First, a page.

mainframes Mainframes are not just relics of a former computer era. They’re massive machines that typically process tons of small and simple daily transactions. Some of the world’s top corporations entrust their data to mainframe computers. One of the biggest reasons why they prefer keeping this platform at the center of their technology strategies is that mainframe computers offer unmatched functionality and reliability. No other platform can handle the demands of major financial institutions and large corporations.

Did you know that a big percentage of the world’s transaction data occurs on mainframes? Data published by the Datatrain suggests that 1.1 million high-volume consumer transactions occur every second on mainframe computers. They also disclose that more than 70 percent of Global Fortune 500 companies use mainframes to handle their core business functions. So why are companies growing their use of mainframes?


The number of users transacting online is expected to go well over 38.5 billion over the next few years. To deal with the growing demand for online transaction processing, financial institutions, governments, and universities need mainframe computers. Mainframes can keep up with increasing demand, by processing millions of transactions per second. These machines are ideal for hosting some of the most important, mission-critical applications and they’re designed to allow a large number of customers to access the same data simultaneously, without any issues. They use large CPUs and System Assistance Processors to transfer data rapidly and with precision.


Mainframes retain performance levels when software and hardware changes are made. They efficiently adapt to new workloads of varying complexity.  As companies grow in employees and customers, additional capacity can be added to support business growth without disrupting normal business processes.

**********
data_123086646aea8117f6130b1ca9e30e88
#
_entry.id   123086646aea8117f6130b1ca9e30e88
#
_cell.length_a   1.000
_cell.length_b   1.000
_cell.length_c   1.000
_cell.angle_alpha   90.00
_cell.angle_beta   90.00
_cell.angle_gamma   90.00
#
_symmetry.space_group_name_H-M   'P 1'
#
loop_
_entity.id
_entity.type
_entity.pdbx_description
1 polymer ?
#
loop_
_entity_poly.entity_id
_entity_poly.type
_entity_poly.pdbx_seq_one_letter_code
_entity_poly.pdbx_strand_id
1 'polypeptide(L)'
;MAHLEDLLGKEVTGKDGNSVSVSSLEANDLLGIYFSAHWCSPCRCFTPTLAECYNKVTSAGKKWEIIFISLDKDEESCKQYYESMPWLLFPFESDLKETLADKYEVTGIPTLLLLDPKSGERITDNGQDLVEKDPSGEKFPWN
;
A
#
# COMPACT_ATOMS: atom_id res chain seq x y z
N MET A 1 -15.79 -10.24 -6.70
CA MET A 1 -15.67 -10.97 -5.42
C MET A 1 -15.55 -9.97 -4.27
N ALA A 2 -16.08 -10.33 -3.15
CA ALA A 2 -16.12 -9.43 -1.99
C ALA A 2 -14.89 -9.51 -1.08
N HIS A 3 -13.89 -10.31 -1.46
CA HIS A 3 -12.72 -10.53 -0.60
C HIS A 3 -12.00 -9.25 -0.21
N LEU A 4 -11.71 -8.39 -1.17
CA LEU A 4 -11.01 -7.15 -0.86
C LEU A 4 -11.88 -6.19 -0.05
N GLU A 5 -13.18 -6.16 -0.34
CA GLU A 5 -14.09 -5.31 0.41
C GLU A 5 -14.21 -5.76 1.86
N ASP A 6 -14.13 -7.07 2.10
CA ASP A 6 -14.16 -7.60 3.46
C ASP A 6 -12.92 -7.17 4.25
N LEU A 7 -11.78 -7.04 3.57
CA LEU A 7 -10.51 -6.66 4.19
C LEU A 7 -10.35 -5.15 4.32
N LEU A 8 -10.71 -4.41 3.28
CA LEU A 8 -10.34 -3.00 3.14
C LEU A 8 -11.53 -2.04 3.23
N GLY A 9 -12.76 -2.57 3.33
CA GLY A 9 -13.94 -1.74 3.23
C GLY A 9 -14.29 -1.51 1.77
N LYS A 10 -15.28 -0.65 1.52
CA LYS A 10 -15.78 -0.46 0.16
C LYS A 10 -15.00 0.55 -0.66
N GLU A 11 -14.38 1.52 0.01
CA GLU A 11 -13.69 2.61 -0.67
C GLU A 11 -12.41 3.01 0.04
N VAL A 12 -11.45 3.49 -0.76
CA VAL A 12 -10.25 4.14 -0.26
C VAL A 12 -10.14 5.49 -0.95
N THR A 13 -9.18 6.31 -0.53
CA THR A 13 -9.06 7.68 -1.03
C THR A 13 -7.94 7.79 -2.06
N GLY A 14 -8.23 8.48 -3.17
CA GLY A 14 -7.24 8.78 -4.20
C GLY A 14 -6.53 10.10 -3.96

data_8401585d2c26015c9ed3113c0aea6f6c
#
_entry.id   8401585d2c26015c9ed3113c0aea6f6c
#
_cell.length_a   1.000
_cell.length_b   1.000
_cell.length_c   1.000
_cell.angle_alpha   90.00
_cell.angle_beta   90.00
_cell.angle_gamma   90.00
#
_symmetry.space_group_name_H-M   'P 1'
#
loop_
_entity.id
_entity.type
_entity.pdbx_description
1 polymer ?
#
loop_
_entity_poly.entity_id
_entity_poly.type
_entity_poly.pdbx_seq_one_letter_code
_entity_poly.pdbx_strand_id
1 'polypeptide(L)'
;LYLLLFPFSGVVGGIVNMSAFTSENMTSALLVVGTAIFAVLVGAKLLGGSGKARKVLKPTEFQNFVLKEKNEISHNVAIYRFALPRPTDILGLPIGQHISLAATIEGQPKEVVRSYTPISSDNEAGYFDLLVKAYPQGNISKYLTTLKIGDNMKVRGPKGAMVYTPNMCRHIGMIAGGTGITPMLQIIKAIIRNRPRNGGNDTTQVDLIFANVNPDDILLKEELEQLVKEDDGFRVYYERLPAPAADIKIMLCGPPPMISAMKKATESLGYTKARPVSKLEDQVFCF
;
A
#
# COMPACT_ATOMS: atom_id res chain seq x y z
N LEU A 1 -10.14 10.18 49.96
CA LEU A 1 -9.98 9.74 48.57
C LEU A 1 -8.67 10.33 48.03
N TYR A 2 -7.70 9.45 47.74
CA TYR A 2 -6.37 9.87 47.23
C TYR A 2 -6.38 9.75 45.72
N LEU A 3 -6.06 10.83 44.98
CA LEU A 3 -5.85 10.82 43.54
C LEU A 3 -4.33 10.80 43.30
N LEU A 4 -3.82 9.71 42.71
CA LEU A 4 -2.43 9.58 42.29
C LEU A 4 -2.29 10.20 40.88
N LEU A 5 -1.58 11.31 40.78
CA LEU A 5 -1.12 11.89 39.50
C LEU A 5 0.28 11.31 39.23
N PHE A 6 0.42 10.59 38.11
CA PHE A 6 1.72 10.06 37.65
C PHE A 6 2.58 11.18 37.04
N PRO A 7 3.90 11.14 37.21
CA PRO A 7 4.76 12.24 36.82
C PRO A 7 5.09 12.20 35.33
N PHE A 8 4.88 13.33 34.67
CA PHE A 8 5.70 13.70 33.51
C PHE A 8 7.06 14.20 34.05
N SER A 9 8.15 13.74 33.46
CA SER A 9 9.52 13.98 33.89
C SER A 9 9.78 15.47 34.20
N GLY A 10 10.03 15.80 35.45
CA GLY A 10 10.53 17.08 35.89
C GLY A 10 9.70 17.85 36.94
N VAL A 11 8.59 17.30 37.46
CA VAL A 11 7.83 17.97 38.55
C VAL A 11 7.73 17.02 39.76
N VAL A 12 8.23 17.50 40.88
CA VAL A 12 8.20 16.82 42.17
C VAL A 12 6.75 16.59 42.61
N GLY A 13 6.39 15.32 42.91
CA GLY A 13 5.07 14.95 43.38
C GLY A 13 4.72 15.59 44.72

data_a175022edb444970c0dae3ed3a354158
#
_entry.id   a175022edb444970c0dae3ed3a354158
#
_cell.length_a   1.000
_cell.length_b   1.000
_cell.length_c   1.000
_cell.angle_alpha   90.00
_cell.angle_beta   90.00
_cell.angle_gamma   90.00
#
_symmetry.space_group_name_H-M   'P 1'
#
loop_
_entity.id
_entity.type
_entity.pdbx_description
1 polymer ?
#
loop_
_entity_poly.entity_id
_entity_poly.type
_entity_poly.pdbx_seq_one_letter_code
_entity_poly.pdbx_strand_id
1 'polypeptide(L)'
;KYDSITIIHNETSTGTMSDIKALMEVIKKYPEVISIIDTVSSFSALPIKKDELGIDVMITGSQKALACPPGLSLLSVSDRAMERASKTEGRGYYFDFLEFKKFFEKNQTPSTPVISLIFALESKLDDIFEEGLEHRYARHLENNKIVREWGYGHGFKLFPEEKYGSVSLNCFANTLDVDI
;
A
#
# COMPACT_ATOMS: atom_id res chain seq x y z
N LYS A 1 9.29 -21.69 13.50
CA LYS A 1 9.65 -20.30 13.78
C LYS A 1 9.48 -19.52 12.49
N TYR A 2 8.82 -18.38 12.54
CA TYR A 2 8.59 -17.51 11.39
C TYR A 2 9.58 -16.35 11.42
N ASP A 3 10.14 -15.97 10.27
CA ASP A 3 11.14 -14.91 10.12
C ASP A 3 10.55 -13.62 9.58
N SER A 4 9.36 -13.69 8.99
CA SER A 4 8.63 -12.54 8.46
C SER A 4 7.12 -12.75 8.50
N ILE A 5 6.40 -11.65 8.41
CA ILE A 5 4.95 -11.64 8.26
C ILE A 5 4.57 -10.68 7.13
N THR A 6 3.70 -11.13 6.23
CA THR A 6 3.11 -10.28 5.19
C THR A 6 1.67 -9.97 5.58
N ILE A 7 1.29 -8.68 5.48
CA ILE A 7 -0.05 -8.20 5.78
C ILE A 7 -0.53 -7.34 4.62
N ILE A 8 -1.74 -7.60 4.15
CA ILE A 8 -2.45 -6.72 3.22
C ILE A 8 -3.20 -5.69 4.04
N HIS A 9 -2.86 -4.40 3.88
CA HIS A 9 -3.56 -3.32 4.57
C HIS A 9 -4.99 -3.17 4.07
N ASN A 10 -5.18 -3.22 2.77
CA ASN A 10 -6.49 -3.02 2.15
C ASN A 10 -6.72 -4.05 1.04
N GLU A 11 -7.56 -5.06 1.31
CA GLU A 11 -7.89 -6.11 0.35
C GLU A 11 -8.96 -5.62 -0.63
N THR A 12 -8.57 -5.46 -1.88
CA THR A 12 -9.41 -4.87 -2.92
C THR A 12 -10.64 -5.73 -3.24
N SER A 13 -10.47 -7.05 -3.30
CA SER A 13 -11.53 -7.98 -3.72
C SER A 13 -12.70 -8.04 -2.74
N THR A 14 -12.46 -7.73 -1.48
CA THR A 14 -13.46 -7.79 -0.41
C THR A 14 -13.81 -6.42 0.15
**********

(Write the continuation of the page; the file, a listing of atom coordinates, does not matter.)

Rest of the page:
Modern mainframe computers exhibit RAS (reliability, availability and serviceability) characteristics. They’re designed to remain in service at all times. Financial institutions, for example, can’t afford to have system outages. They need robust and highly reliable systems with no unplanned downtime. Mainframes meet this particular requirement. IBM System Z models have a mean time to failure of 40 years, which means these machines run continuously for an average of 40 years with zero downtime. The architecture allows for software and hardware upgrades without any downtime, which is a huge plus for banks and other large organizations.

High Security

Large scale enterprises like banks, insurance companies, and government organizations want to keep user and internal data secure and retrievable. This is quite a challenging task for those hundreds and thousands of online transaction requests that need to be processed, encrypted and decrypted simultaneously in real time and at speeds that won’t be noticeable to users. Mainframes are undoubtedly more secure than commercial desktop operating systems. They have extensive capabilities to share critical data with users authorized to see it, but they still protect data through built-in cryptographic hardware acceleration.


Mainframes can be customized to fit an individual user’s needs. Processors can be turned on and off, depending on the needs of the business. Operating parameters can be customized as well. Some of the latest mainframes, like the IBM System z13, run much faster than previous models. They’re designed to process more than 30,000 transactions per second and up to 2.5 billion transactions per day. These machines have an incredible capacity and outstanding processing power.

Modern mainframes are designed to deliver more value than ordinary computers and they’re built to handle more workloads. They’re also perfectly positioned to support new technologies and offer tremendous efficiency as the digital transformation continues.

Mainframes have been here for more than 50 years. Rather than losing relevancy, they’re only getting faster and more reliable with each passing year.

Contact us today to learn more about our mainframe capabilities: